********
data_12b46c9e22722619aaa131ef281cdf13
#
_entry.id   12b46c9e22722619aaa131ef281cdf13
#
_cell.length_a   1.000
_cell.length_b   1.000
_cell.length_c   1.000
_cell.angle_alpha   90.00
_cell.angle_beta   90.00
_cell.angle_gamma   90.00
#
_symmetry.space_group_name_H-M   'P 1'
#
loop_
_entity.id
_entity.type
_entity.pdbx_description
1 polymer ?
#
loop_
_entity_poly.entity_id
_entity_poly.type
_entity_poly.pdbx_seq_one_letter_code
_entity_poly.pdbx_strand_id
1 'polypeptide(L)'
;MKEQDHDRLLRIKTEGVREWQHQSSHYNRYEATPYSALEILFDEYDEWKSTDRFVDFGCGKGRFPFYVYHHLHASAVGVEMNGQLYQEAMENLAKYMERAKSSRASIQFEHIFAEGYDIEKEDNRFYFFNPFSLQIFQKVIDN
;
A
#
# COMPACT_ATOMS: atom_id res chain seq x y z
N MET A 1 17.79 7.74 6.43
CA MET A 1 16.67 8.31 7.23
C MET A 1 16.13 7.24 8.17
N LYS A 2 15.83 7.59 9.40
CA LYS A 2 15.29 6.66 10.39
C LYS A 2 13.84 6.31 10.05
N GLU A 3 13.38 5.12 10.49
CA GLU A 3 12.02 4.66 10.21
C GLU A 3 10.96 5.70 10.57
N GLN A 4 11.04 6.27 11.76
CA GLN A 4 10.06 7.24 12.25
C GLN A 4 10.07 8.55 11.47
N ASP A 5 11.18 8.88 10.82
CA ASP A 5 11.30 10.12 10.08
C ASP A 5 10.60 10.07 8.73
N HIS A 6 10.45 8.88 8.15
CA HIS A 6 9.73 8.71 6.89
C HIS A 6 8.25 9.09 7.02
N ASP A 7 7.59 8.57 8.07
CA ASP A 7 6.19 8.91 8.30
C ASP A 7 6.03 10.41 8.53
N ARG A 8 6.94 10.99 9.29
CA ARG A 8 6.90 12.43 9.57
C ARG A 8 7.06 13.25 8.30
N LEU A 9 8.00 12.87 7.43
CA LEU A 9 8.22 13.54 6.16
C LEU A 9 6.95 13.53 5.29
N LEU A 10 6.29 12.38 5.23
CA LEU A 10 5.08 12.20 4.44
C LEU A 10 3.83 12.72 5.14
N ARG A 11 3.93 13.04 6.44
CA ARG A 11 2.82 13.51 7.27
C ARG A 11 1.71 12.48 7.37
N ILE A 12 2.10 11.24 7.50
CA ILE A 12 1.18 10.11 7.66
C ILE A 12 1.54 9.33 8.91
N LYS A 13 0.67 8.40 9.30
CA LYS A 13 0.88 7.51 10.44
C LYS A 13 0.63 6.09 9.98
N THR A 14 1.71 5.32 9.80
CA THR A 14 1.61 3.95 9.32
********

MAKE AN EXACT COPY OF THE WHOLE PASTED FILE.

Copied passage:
data_12b46c9e22722619aaa131ef281cdf13
#
_entry.id   12b46c9e22722619aaa131ef281cdf13
#
_cell.length_a   1.000
_cell.length_b   1.000
_cell.length_c   1.000
_cell.angle_alpha   90.00
_cell.angle_beta   90.00
_cell.angle_gamma   90.00
#
_symmetry.space_group_name_H-M   'P 1'
#
loop_
_entity.id
_entity.type
_entity.pdbx_description
1 polymer ?
#
loop_
_entity_poly.entity_id
_entity_poly.type
_entity_poly.pdbx_seq_one_letter_code
_entity_poly.pdbx_strand_id
1 'polypeptide(L)'
;MKEQDHDRLLRIKTEGVREWQHQSSHYNRYEATPYSALEILFDEYDEWKSTDRFVDFGCGKGRFPFYVYHHLHASAVGVEMNGQLYQEAMENLAKYMERAKSSRASIQFEHIFAEGYDIEKEDNRFYFFNPFSLQIFQKVIDN
;
A
#
# COMPACT_ATOMS: atom_id res chain seq x y z
N MET A 1 17.79 7.74 6.43
CA MET A 1 16.67 8.31 7.23
C MET A 1 16.13 7.24 8.17
N LYS A 2 15.83 7.59 9.40
CA LYS A 2 15.29 6.66 10.39
C LYS A 2 13.84 6.31 10.05
N GLU A 3 13.38 5.12 10.49
CA GLU A 3 12.02 4.66 10.21
C GLU A 3 10.96 5.70 10.57
N GLN A 4 11.04 6.27 11.76
CA GLN A 4 10.06 7.24 12.25
C GLN A 4 10.07 8.55 11.47
N ASP A 5 11.18 8.88 10.82
CA ASP A 5 11.30 10.12 10.08
C ASP A 5 10.60 10.07 8.73
N HIS A 6 10.45 8.88 8.15
CA HIS A 6 9.73 8.71 6.89
C HIS A 6 8.25 9.09 7.02
N ASP A 7 7.59 8.57 8.07
CA ASP A 7 6.19 8.91 8.30
C ASP A 7 6.03 10.41 8.53
N ARG A 8 6.94 10.99 9.29
CA ARG A 8 6.90 12.43 9.57
C ARG A 8 7.06 13.25 8.30
N LEU A 9 8.00 12.87 7.43
CA LEU A 9 8.22 13.54 6.16
C LEU A 9 6.95 13.53 5.29
N LEU A 10 6.29 12.38 5.23
CA LEU A 10 5.08 12.20 4.44
C LEU A 10 3.83 12.72 5.14
N ARG A 11 3.93 13.04 6.44
CA ARG A 11 2.82 13.51 7.27
C ARG A 11 1.71 12.48 7.37
N ILE A 12 2.10 11.24 7.50
CA ILE A 12 1.18 10.11 7.66
C ILE A 12 1.54 9.33 8.91
N LYS A 13 0.67 8.40 9.30
CA LYS A 13 0.88 7.51 10.44
C LYS A 13 0.63 6.09 9.98
N THR A 14 1.71 5.32 9.80
CA THR A 14 1.61 3.95 9.32